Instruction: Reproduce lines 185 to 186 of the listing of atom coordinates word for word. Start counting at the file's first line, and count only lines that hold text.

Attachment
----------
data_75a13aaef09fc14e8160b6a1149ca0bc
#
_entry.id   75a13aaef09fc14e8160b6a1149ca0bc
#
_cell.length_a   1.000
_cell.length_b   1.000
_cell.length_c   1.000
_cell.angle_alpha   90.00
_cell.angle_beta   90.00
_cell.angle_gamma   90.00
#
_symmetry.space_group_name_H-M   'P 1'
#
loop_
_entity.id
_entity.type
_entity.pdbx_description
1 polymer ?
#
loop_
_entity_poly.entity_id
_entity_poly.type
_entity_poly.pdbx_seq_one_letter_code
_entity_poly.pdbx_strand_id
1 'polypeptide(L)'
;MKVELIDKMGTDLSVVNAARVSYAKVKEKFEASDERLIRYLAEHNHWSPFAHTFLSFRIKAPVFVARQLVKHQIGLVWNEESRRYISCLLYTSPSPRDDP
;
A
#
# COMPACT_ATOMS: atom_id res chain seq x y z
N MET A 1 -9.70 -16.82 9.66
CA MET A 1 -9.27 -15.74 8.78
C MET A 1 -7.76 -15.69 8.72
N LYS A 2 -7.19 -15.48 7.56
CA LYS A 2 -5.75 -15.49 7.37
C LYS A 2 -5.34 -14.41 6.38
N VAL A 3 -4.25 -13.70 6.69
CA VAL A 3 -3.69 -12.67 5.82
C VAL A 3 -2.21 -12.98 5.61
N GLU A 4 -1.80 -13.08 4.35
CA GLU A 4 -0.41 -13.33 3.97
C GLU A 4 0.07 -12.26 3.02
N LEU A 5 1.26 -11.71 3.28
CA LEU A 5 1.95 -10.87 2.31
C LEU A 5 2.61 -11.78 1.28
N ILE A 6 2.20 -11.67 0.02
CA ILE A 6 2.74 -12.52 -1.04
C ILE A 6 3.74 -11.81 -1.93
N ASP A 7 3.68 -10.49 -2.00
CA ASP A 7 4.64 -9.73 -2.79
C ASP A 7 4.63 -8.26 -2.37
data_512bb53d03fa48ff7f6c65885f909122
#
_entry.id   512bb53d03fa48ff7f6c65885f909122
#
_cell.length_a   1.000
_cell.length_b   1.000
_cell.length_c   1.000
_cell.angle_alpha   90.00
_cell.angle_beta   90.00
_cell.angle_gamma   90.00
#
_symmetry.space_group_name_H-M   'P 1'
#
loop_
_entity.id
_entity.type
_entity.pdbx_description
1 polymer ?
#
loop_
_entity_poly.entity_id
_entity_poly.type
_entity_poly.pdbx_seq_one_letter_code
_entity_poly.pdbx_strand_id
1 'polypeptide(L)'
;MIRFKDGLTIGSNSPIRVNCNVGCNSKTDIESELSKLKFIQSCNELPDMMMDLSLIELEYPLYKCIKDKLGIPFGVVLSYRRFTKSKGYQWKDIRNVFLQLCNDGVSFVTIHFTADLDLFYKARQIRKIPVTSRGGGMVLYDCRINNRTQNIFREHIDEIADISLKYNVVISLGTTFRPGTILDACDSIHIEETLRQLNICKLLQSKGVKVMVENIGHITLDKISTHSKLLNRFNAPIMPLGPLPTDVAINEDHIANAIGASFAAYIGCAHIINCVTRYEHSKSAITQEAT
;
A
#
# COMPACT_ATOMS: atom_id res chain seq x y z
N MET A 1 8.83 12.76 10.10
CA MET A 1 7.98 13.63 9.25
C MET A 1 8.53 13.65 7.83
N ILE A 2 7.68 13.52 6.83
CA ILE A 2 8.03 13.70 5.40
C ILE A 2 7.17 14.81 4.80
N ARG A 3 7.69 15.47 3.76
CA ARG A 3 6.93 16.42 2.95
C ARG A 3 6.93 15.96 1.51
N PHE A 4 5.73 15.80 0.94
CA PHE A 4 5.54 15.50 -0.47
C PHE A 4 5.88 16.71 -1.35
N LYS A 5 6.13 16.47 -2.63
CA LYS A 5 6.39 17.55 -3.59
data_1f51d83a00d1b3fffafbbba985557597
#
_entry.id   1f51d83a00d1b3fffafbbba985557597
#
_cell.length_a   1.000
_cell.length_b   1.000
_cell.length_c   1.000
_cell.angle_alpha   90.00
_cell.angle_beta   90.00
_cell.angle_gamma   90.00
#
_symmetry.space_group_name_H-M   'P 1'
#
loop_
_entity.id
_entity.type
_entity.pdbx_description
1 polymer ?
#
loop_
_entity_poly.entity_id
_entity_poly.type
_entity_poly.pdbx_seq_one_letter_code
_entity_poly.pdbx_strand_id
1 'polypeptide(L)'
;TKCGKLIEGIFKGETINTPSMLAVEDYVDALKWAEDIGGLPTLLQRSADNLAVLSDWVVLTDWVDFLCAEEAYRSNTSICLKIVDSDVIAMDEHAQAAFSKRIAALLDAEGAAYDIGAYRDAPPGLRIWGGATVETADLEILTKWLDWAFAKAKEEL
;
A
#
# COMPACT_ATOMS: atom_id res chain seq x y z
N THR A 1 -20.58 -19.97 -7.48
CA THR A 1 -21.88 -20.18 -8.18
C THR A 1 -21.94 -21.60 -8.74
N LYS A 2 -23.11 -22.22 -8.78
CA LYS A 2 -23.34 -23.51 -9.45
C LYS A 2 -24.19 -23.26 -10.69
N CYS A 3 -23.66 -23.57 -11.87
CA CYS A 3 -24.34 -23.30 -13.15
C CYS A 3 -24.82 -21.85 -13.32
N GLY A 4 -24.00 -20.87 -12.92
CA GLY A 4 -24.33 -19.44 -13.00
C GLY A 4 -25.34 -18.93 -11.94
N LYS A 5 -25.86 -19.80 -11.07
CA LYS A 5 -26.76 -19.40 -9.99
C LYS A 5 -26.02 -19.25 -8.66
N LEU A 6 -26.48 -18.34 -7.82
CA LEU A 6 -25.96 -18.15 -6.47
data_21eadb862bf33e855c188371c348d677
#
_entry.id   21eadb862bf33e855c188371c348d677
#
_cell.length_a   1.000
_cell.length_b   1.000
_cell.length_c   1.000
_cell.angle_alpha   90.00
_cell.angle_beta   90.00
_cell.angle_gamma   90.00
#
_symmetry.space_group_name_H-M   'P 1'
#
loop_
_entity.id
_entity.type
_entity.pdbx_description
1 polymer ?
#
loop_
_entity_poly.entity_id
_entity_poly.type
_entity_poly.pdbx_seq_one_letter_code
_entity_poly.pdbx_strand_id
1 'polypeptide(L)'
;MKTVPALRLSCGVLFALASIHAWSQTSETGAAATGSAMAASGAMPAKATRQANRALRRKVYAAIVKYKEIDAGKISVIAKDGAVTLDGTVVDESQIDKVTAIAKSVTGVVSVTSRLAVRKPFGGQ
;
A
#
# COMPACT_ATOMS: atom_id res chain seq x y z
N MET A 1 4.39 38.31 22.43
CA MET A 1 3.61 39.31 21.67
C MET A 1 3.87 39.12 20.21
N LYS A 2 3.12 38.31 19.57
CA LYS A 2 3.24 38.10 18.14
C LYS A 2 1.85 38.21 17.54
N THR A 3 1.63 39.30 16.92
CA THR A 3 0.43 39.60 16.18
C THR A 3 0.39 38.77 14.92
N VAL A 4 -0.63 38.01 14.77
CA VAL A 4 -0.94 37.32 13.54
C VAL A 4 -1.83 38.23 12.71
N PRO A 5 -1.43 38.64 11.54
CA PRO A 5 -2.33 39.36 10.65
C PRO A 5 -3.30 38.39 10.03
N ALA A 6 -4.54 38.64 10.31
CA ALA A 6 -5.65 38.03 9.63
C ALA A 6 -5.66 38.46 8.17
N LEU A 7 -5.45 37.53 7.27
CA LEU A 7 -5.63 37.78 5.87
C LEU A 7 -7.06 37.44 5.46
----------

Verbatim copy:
N PRO A 5 -1.43 38.64 11.54
CA PRO A 5 -2.33 39.36 10.65